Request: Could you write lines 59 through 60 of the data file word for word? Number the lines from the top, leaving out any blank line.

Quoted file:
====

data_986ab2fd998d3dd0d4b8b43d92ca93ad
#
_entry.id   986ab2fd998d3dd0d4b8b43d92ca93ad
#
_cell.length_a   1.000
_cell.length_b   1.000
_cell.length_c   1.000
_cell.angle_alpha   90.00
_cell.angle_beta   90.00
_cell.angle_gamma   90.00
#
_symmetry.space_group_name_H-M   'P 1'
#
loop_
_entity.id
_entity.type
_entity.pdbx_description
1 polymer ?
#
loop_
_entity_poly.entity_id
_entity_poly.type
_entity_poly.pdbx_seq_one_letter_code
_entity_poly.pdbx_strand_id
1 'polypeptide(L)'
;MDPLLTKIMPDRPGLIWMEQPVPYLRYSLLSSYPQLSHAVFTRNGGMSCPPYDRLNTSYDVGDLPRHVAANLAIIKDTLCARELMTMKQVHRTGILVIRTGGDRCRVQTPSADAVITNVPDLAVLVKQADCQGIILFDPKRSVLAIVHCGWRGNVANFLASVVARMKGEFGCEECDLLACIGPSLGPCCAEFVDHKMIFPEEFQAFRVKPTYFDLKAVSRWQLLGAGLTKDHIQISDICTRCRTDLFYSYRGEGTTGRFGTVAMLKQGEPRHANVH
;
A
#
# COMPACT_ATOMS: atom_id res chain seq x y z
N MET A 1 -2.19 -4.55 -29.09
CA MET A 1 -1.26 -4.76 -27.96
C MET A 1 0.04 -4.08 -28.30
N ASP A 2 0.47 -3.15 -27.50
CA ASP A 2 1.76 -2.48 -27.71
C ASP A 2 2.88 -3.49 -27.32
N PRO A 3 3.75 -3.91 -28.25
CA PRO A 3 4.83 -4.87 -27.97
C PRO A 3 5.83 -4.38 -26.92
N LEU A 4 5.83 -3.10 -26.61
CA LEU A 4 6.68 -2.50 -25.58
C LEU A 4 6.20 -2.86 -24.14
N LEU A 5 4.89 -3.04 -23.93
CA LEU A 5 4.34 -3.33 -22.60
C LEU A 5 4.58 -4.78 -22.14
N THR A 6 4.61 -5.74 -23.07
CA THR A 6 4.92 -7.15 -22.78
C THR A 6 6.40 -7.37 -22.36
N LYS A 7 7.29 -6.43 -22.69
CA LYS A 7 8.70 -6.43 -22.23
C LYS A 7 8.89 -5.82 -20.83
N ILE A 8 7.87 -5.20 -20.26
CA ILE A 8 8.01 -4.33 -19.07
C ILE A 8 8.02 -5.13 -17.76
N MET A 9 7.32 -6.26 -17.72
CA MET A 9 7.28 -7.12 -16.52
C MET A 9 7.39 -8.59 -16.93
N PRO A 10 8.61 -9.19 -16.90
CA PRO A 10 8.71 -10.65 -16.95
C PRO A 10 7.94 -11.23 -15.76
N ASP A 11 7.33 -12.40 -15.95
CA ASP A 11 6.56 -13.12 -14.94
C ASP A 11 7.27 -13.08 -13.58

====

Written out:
CA PRO A 10 8.71 -10.65 -16.95
C PRO A 10 7.94 -11.23 -15.76